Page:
MThe memory of seeing the sea for the first time is deep in his heart. Once a year we would go on a day trip during the endless, stuffy Birmingham summers. This would be planned with military precision as it was a vacation of sorts for my parents who worked in a cotton mill and had very little off time. A minibus would be booked. Cousins, aunts and uncles got together to discuss logistics and especially meal planning. No one went anywhere without paratha, pakoras, samosas and desi style tea.
After seeing TV ads of golden-haired kids frolicking in the waves and looking incredibly happy on white-sand beaches, I’d pestered my parents into taking one of those annual day trips to a trip to the coast. Normally I would lose this fight and we would all go to a theme park. I hated rides; still do. But at the age of eight and with all the persuasion I could muster, I was finally able to convince her. So one early August morning – all 23 – we made our way to Rhyl.
This must have been around 1990 and utterly oblivious to Rhyl’s not so sane reputation at the time, I approached the journey with enthusiasm. Pressing my face against the van’s window, I was entranced by the neon lights of the brightly colored arcades and the sickly pink cotton candy. As far as I can remember, perhaps with a touch of storytelling licence, this stormy North Wales coast was the most beautiful thing I had ever seen – although in reality the sea was a dirty brown colour.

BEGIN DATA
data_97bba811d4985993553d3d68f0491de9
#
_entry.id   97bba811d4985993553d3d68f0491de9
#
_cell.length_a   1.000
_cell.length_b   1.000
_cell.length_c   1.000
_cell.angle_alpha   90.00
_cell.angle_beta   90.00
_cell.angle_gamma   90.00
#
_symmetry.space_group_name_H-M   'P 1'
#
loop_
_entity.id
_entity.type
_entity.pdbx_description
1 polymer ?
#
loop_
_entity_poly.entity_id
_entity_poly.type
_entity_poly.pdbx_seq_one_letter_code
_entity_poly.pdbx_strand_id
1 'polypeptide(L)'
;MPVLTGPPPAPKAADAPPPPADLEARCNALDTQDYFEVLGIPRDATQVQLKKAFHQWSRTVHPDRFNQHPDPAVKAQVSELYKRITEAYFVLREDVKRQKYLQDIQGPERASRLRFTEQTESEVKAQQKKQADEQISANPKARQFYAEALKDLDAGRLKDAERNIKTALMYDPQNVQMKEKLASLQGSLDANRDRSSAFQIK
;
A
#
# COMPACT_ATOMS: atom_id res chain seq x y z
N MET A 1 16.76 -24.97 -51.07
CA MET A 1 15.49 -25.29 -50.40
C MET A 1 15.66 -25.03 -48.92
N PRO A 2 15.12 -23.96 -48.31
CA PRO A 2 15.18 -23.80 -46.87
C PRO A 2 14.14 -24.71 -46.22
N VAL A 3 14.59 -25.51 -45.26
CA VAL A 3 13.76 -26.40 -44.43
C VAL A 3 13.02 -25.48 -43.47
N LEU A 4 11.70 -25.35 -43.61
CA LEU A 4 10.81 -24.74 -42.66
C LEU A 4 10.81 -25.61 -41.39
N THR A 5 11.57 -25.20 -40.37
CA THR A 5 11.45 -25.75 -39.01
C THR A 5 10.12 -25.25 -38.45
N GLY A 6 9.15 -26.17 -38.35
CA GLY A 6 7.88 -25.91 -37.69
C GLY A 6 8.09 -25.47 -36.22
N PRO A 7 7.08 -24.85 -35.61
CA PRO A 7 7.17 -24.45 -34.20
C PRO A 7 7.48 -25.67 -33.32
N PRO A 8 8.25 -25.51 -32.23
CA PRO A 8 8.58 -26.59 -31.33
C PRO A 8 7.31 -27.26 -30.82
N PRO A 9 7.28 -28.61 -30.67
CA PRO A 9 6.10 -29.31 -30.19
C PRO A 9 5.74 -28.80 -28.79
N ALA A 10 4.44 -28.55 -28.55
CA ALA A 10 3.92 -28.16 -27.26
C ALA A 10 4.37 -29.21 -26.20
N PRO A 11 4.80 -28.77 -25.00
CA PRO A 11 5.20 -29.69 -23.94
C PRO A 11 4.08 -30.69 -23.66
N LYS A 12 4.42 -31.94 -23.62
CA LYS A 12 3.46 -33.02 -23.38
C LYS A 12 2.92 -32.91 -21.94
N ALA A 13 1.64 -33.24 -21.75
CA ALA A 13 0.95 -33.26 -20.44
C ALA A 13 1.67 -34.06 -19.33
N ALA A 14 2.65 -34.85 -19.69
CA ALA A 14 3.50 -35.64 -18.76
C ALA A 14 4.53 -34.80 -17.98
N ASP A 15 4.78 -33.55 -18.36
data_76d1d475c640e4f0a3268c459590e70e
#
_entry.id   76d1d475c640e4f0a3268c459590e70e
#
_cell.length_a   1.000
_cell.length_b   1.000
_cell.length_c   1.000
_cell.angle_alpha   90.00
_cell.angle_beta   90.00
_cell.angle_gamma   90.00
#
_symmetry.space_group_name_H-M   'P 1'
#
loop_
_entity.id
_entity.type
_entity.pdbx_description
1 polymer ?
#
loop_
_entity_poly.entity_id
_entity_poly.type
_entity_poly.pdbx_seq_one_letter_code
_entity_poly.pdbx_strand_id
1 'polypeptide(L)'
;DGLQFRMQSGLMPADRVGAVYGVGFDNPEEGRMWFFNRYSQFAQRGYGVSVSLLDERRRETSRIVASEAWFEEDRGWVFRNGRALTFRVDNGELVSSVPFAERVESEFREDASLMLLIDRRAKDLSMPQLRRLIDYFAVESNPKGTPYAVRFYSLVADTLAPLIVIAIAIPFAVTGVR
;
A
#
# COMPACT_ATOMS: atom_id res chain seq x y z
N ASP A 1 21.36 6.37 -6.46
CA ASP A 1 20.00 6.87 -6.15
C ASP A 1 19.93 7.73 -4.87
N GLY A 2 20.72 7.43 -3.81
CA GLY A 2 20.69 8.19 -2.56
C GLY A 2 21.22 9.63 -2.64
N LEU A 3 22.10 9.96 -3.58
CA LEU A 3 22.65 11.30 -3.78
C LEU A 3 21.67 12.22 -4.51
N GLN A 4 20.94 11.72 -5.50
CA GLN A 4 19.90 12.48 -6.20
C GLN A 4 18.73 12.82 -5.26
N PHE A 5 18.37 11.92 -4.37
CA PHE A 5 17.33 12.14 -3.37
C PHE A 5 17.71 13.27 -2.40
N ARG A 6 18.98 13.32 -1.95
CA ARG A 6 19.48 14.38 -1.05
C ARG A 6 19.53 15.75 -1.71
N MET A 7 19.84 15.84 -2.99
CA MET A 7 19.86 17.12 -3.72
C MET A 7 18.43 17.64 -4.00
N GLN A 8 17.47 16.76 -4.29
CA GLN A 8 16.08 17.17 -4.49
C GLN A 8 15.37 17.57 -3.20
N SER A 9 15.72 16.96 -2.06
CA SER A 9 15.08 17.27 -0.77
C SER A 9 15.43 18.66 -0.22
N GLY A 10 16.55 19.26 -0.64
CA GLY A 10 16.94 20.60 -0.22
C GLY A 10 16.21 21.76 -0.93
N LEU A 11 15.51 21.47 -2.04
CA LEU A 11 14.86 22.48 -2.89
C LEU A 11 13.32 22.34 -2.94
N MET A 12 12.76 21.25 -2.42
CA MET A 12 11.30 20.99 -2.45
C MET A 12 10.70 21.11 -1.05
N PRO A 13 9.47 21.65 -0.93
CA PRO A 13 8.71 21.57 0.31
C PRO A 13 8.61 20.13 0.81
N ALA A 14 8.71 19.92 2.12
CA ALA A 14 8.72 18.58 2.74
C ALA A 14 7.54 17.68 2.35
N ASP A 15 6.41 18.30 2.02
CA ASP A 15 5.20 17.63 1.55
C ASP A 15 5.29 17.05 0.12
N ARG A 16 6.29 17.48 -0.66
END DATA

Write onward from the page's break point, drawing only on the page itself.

We spent the day being swept through the streets by the wind, our traditional Pakistani clothes flapping around us, and we quickly learned the crunch of sand in our food. The experience was rounded off by curious looks from locals and other day trippers. With salty hair and bright red cheeks, I got back into our van. This easy day trip sparked my love affair with the sea.
It must have been a moderate success for the rest of my family too, as we ended up doing many more of those annual coastal pilgrimages, always following the same pattern: we took our own food and shared transport, and my mother resolutely guided us from there away from the collections of shops that sold “Plastic Act”.
Back then, I would have given anything for a donut-shaped inflatable boat, or one of those easily breakable fishing nets, or even a random rubber ducky that would never be used again. But these days, with two young children of my own, I seem destined to repeat the same catchphrases and frugal routines as my frugal mother and find ever more inventive ways of saying no.
Ever since I was a child and after leaving Birmingham, I’ve spent my holidays hitting beaches across the UK and Europe, always following this familiar pattern. We book a house (self catering) or camp just a short walk from the beach, spending most of our time playing endless cricket, building sand dams and trying to encourage our youngest to go to sea (she says the salt stings! ) , with picnics made from tinfoil-wrapped sandwiches.
Some might not see this as a ‘proper holiday’ but we eat out a couple of times in two weeks time, usually for lunch, which is cheaper. In the evenings we usually cook; In France the supermarkets are superb and in Italy I can spend hours browsing the outdoor food markets and selecting ingredients.
To some, our vacations may seem like an exercise in endurance, but they’re far from it, and I’ve learned through trial and error that the simpler they are, the happier we seem to be. We’ve tried hotel stays, package deals (both all-inclusive and half-board), and stays at resorts with lots of kid-friendly activities, but we always return to our no-fuss, self-catering beach vacations.